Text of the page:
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  • Abril B. Sutherland

U.S. Embargo Stifles Cuba's Recovery Efforts

Updated: Apr 5, 2020

The 2017 Atlantic hurricane season devastated much of the Caribbean and parts of Mexico. Recovery in Cuba is well underway, but this particular island faces unique challenges to its efforts. Specifically, the U.S. embargo makes the remittance of humanitarian aid to the island difficult. On September 9, 2017, in a foreboding move just hours before Irma hit Cuba, President Trump extended the U.S. Embargo against Cuba for yet another year.

Our Family & Friends In Cuba: All of the members of our teams in Havana, Matanzas, and Santiago de Cuba, as well as our family and friends have been accounted for and their homes are without substantial damage. Everyone on our teams in Cuba sends their gratitude for the concern expressed by our clients and friends.

The Challenges that Lay Ahead

The Cuban government is focused on infrastructure repairs, restoring the electric grid, water and food shortages, and resuming the school year for children. It is estimated that approximately 215,000 homes across the island were damaged or destroyed. Residents are busy cleaning their homes and salvaging their possessions. Notwithstanding all of this, Cuba has declared that the damage is recoverable and that the country is open for business.


As a result of wind, rain, and storm surge, parts of Vedado and Central Havana along the city’s famous Malecón seawall, experienced waist-high flooding for up to five blocks inland. Although there was damage to private homes, especially those that were not in good condition prior to the storm, Havana did not sustain widespread damage, as the flooding was contained to localized areas along the city’s seawall.

The Cuban government quickly mobilized resources and manpower to restore basic services to most residents (electricity, water, and gas), restore services to Havana’s tourism sector, and repair major roads and highways in unprecedented time. According to the Director of the Electricity Union of Cuba, more than 99% of the country's electrical customers have been restored, and the remainder will be restored before the end of September.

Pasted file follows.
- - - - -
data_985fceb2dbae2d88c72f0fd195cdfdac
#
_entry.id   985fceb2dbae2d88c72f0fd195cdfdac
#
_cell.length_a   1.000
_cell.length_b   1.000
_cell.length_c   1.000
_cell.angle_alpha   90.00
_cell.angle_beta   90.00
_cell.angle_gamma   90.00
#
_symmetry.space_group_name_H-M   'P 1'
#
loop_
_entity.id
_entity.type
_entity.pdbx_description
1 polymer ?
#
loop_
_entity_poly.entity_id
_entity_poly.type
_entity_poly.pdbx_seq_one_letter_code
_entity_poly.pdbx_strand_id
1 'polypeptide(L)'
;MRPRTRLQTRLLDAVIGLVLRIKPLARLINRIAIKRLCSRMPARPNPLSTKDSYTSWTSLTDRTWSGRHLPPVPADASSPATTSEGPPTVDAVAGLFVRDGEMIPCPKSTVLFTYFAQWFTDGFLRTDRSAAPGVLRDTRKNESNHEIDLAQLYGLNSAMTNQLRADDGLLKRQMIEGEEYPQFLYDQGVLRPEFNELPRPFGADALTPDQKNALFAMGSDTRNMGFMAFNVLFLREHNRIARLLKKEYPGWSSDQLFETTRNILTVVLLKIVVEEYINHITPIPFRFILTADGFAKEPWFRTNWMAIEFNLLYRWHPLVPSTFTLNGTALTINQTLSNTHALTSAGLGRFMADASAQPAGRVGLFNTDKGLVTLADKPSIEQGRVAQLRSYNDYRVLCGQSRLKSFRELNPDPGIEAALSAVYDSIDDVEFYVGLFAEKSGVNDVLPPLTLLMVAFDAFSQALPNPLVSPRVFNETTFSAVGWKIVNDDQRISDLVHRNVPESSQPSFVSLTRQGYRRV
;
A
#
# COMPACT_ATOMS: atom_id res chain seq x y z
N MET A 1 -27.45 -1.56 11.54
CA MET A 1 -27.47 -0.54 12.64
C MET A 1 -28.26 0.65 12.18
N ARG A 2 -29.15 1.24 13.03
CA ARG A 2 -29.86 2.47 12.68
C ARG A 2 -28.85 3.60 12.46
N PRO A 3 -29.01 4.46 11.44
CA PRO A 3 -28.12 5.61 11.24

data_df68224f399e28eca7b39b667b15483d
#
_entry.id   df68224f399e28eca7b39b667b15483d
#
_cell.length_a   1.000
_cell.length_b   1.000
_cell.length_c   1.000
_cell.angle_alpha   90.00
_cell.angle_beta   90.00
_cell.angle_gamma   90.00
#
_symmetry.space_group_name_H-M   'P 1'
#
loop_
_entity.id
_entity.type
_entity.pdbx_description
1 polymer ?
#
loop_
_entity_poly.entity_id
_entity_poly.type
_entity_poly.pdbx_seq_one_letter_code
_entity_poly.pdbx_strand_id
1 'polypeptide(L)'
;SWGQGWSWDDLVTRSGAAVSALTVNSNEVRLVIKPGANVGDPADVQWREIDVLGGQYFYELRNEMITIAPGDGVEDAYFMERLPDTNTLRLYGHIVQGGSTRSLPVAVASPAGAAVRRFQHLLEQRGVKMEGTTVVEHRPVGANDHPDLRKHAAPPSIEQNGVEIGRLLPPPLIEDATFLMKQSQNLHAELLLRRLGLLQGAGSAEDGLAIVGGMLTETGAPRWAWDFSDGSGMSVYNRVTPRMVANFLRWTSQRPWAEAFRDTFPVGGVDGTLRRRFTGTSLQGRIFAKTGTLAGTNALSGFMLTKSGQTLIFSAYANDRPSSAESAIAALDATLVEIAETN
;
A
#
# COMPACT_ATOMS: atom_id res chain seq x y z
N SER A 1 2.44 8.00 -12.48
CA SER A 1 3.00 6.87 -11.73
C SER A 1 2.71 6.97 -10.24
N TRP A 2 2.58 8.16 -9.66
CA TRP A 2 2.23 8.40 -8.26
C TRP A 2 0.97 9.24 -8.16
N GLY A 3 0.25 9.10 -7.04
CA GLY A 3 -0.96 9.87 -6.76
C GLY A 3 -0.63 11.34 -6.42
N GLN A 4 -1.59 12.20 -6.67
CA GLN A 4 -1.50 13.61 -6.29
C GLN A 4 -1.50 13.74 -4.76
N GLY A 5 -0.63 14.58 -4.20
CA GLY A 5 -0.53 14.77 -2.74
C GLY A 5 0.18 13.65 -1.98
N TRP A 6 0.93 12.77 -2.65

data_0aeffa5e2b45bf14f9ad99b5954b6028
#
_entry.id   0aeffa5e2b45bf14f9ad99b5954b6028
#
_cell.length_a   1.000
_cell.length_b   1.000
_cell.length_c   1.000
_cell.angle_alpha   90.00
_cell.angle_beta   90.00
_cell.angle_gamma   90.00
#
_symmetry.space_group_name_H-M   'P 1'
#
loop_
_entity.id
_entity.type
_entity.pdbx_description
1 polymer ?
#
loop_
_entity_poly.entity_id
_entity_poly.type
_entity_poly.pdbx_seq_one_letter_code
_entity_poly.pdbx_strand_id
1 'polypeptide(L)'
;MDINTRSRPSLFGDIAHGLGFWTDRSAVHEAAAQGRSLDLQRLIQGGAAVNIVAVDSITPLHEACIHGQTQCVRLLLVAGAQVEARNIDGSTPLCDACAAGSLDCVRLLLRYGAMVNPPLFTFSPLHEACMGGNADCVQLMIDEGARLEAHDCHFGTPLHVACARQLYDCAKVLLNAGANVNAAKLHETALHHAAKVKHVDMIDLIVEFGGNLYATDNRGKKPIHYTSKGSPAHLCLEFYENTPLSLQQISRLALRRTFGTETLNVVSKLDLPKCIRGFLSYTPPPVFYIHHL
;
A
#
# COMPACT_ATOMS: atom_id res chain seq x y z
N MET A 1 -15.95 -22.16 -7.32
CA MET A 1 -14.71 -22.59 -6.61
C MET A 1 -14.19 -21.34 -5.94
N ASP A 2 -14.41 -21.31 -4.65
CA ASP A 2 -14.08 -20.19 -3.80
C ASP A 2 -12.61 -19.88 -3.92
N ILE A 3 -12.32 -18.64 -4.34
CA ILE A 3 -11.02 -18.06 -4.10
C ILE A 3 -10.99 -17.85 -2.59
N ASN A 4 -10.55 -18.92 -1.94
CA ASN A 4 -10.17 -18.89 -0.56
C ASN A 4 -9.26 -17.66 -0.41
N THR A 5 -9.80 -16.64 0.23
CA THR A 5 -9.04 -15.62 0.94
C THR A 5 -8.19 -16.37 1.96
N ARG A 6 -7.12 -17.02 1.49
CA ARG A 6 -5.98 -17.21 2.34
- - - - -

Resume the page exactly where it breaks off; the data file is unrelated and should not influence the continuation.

Conversely, in provinces, such as Matanzas, Villa Clara, Camaguey, Ciego de Avila, Las Tunas, and Holguin, devastation is more widespread. For example, in the province of Villa Clara, the government estimates that approximately 52,000 families need building materials to repair their wind damaged homes. The government is subsidizing approximately 50% of the cost of these materials, but families must come up with the remainder of the funds to purchase materials. With the average Cuban salary being $20 per month, this will be extremely difficult for most families.

How Can We Help

We have received countless calls and messages from our past program participants asking how they can help. In the short term, Cubans are in need of money, building materials, perishable food, bottled water, hygiene kits, medical products and fuel. Here is how you can help:


We suggest making monetary donations to organizations with experience administering and distributing donations on the ground in Cuba. We have teamed with CÁRITAS CUBANA, a Catholic charity based in Havana, and a division of Caritas International. Our objective is to raise funds, recruit volunteers, and distribute aid to families in need. The initial focus will be on providing emergency items such as clean water, food, shelter, hygiene kits, livelihood support, and building materials. Please consider making a donation. 100% of donated funds will go towards recovery efforts in Cuba. DONATE HERE


The people and the economy benefit from visitors and your presence on the islands is more important now than ever. Tourism is the country’s number one industry. Jose Marti International Airport in Havana resumed services on September 13, 2017. Hotels in Old Havana began reopening on September 17, 2017, and basic services have been restored throughout the island.

Reach out to us if you’re interested in visiting in the coming months with a specific focus on helping to rebuild, in which we’ll prioritize interactions with entrepreneurs, artists and community programs affected by Hurricane Irma and offer ways to help.


In addition to money and goods, the Cuban people need our moral support, as much as possible. We are organizing service trips for individuals or groups that want to lend their time and energy to helping families rebuild their homes. These programs will include a visit to Havana, but will primarily be designed to assist rebuilding efforts in the towns of Camaguey and Villa Clara where there is more need. Click here to sign up to receive more information on service opportunities.

We are monitoring the recovery progress in Havana and beyond, and will be redesigning programs where possible to support affected areas with recovery efforts and prioritize businesses and individuals in the rebuilding process. We remain steadfast in our support of the Cuban people and facilitating responsible programs that improve the lives of citizens and private businesses.

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